In short, this documentary is dishonest, unreliable, deceitful, deplorable and reprehensible. It is pure propaganda, and of the vilest sort, because it pretends to be objectively informative.
The basic concept seems well-intended: one should ask Muslims what they think, what they believe (how they regard the Koran and hadith), and what they want.
By all means, then, do ask, and you will be informed.
This Is A Repair Job?
One of the big complaints about the recent financial disaster and the federal government’s reaction to it is that the entire concept of a corporate entity being “too big to fail” is a bad idea. It is, at base, an ethical assertion: people who make mistakes (and probably pull some fast ones, though that can’t always be proved) need to accept the consequences. According to this concept — which might be called, “Sleep in the bed you made”– when a financial institution has a policy of making bad loans and collapses accordingly, the people at the top lose their jobs and are sued from here to Samarkand. Then the company closes its doors. Prudent competitors of the incompetent/unethical company benefit, as is only correct.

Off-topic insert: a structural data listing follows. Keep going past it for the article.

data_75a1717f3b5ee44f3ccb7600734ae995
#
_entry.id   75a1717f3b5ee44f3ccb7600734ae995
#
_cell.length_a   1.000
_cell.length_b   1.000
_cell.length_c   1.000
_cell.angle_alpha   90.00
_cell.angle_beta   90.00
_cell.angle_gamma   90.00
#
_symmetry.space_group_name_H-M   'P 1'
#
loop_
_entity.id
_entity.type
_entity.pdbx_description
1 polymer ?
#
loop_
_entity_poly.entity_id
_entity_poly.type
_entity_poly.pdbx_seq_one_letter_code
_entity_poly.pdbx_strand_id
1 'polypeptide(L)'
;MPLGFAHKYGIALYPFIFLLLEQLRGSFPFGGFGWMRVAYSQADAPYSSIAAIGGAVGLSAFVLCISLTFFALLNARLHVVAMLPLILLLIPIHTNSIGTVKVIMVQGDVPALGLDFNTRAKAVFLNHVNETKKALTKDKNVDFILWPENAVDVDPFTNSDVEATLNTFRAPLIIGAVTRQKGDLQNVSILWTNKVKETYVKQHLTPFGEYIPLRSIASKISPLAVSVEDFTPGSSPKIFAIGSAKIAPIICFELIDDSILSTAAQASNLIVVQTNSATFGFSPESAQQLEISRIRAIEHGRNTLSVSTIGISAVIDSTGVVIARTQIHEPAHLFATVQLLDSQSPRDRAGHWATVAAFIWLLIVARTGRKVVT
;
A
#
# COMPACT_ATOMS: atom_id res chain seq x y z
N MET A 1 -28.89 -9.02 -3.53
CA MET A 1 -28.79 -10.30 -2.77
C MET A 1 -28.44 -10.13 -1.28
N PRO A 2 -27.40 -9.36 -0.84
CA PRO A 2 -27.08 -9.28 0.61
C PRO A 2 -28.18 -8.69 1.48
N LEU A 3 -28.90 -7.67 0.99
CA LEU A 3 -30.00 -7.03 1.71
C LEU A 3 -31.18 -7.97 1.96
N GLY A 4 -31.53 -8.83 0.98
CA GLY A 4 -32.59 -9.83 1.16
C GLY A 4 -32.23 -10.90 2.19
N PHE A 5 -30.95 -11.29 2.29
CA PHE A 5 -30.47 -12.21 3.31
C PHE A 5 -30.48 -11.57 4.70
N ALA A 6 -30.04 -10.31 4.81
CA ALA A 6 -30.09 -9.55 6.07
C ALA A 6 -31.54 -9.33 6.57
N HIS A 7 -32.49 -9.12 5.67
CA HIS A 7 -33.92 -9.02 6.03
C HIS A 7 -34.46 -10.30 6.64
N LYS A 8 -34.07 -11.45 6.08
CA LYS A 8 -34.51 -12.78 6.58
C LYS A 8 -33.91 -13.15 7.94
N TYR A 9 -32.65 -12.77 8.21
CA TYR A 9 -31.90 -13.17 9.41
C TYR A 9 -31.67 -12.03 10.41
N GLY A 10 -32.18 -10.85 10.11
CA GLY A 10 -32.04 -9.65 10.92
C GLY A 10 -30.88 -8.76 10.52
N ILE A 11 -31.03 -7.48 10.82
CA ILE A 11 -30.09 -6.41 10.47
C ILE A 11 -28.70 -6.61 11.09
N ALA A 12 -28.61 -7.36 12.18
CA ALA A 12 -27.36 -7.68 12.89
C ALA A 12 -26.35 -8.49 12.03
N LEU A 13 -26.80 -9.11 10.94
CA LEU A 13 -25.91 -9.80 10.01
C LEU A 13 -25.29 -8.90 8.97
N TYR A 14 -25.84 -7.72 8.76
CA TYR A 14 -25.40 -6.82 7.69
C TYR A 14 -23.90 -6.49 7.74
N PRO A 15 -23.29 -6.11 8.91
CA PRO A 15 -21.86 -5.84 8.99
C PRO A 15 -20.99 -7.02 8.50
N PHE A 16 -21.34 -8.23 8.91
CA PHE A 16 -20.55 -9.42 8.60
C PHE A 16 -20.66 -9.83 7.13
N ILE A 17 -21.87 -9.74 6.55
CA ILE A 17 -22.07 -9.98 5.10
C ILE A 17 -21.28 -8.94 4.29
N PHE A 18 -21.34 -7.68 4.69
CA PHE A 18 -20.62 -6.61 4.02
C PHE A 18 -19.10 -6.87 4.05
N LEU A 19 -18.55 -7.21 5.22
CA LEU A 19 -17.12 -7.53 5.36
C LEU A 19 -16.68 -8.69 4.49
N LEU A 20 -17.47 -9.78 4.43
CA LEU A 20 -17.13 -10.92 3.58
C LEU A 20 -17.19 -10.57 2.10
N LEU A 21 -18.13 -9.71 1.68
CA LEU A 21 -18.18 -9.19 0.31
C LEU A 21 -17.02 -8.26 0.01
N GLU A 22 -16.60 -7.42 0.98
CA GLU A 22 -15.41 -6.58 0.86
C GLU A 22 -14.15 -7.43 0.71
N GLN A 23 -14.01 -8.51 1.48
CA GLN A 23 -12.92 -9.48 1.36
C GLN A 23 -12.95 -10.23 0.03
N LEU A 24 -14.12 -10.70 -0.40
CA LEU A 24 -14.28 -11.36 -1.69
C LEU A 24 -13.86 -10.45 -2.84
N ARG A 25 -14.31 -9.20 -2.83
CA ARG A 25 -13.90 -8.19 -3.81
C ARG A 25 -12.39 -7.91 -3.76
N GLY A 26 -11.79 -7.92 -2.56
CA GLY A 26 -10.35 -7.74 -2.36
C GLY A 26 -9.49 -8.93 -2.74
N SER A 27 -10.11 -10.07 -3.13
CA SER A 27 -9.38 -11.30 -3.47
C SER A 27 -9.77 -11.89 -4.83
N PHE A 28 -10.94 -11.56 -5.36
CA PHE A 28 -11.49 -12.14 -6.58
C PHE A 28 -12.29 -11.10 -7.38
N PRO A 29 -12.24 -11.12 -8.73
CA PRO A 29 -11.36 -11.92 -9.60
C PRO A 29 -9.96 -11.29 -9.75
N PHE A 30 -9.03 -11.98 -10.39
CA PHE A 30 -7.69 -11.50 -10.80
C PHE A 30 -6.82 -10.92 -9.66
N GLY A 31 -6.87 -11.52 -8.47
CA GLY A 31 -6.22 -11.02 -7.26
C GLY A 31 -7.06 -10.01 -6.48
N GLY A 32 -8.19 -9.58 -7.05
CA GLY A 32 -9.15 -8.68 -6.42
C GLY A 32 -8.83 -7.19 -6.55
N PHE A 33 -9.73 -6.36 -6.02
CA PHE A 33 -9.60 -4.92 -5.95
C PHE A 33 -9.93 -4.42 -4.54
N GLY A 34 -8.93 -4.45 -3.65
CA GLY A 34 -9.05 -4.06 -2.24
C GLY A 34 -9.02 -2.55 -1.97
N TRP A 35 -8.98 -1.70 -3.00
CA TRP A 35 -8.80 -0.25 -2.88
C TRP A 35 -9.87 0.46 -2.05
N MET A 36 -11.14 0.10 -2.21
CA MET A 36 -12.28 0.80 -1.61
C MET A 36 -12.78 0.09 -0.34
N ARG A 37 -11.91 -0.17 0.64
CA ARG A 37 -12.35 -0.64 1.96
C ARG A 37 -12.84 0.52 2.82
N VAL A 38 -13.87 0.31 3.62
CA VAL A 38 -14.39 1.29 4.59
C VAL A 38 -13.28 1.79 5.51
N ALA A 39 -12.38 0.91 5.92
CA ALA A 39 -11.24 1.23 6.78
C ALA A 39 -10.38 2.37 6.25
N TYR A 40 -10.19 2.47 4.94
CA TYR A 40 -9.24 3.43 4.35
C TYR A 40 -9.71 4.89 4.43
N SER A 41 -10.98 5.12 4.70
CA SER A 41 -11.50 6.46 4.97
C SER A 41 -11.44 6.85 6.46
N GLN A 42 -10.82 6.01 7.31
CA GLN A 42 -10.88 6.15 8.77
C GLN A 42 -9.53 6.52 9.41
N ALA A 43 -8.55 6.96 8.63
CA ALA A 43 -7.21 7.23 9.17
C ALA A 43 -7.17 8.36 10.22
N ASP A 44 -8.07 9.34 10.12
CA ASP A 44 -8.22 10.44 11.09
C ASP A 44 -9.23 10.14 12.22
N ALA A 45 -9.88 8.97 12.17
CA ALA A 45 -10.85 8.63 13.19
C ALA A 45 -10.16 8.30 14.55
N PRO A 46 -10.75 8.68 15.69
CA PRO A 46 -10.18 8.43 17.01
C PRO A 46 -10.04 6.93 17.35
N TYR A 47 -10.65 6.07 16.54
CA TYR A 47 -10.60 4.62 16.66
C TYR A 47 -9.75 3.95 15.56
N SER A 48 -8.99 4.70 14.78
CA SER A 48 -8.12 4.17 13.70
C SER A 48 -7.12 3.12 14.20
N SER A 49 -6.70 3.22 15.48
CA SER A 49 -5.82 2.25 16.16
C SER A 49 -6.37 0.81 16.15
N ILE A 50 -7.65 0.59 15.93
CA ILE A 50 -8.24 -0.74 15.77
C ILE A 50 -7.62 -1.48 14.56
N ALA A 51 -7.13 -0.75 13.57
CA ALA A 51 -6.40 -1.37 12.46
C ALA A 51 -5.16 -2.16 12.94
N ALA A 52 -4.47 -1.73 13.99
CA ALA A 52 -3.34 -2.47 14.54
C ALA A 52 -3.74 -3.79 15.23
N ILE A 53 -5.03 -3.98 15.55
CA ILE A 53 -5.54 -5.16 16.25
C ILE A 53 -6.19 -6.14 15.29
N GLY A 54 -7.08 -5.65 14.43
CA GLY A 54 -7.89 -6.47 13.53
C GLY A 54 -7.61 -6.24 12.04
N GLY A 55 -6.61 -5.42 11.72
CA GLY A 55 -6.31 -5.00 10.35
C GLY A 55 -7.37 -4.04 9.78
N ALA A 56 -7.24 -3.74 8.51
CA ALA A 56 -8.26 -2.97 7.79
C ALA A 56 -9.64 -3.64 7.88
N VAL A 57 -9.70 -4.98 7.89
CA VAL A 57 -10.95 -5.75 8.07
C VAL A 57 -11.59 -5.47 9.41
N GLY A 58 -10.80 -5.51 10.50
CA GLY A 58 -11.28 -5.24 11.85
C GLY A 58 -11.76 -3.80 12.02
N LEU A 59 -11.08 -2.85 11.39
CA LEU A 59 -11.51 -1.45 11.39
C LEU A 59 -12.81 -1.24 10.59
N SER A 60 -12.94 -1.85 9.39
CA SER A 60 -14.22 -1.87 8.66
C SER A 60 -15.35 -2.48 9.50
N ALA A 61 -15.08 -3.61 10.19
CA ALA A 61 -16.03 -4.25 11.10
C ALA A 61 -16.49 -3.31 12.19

The last thing anybody should want is inefficient, wasteful firms competing, however briefly, with well-run outfits. The better all the competitors are run, the more prosperity there is and the more people participate in it. So the bad actors and the incompetent have to be culled.
Well, that’s the idea behind the Dodd-Frank legislation: no more “too big to fail”. As you will see if you click on the hyperlink.
You may have noticed, however, that Barney Frank’s name is on that legislation. That should tell you that something somewhere is going to go wildly off the rails.
Of course the first thing you will notice if you really do click on the hyperlink is that the law in question is a monster, and so complex and specialized that even Wikipedia pleads for edits to make the explanation of the law easier to understand. You may notice next that bureau after bureau after agency after authority after office is created by the law; it’s a jungle of regulators, enforcers, investigators, and who-knows-what-those-other-